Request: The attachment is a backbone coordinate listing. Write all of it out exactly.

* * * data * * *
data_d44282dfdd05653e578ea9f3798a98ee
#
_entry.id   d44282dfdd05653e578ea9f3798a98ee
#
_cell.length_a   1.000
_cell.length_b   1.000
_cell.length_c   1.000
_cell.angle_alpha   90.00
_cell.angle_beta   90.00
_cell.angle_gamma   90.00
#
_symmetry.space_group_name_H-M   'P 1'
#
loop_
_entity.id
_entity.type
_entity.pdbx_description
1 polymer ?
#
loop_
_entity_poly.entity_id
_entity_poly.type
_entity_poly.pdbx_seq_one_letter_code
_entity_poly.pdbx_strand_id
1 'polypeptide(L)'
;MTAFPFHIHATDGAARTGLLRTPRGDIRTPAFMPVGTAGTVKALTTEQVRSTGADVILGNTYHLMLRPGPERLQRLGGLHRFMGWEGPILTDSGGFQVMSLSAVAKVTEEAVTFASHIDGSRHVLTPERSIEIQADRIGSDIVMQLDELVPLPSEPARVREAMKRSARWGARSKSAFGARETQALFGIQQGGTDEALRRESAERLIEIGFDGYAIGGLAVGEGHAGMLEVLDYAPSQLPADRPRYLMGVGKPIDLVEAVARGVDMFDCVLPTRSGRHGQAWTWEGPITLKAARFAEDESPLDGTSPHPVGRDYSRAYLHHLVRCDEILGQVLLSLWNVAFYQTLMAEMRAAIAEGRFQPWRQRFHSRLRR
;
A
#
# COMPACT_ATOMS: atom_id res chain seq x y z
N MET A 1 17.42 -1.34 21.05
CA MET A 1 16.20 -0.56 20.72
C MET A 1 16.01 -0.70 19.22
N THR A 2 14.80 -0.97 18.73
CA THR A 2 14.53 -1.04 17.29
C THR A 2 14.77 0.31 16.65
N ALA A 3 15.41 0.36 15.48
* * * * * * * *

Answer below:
data_d44282dfdd05653e578ea9f3798a98ee
#
_entry.id   d44282dfdd05653e578ea9f3798a98ee
#
_cell.length_a   1.000
_cell.length_b   1.000
_cell.length_c   1.000
_cell.angle_alpha   90.00
_cell.angle_beta   90.00
_cell.angle_gamma   90.00
#
_symmetry.space_group_name_H-M   'P 1'
#
loop_
_entity.id
_entity.type
_entity.pdbx_description
1 polymer ?
#
loop_
_entity_poly.entity_id
_entity_poly.type
_entity_poly.pdbx_seq_one_letter_code
_entity_poly.pdbx_strand_id
1 'polypeptide(L)'
;MTAFPFHIHATDGAARTGLLRTPRGDIRTPAFMPVGTAGTVKALTTEQVRSTGADVILGNTYHLMLRPGPERLQRLGGLHRFMGWEGPILTDSGGFQVMSLSAVAKVTEEAVTFASHIDGSRHVLTPERSIEIQADRIGSDIVMQLDELVPLPSEPARVREAMKRSARWGARSKSAFGARETQALFGIQQGGTDEALRRESAERLIEIGFDGYAIGGLAVGEGHAGMLEVLDYAPSQLPADRPRYLMGVGKPIDLVEAVARGVDMFDCVLPTRSGRHGQAWTWEGPITLKAARFAEDESPLDGTSPHPVGRDYSRAYLHHLVRCDEILGQVLLSLWNVAFYQTLMAEMRAAIAEGRFQPWRQRFHSRLRR
;
A
#
# COMPACT_ATOMS: atom_id res chain seq x y z
N MET A 1 17.42 -1.34 21.05
CA MET A 1 16.20 -0.56 20.72
C MET A 1 16.01 -0.70 19.22
N THR A 2 14.80 -0.97 18.73
CA THR A 2 14.53 -1.04 17.29
C THR A 2 14.77 0.31 16.65
N ALA A 3 15.41 0.36 15.48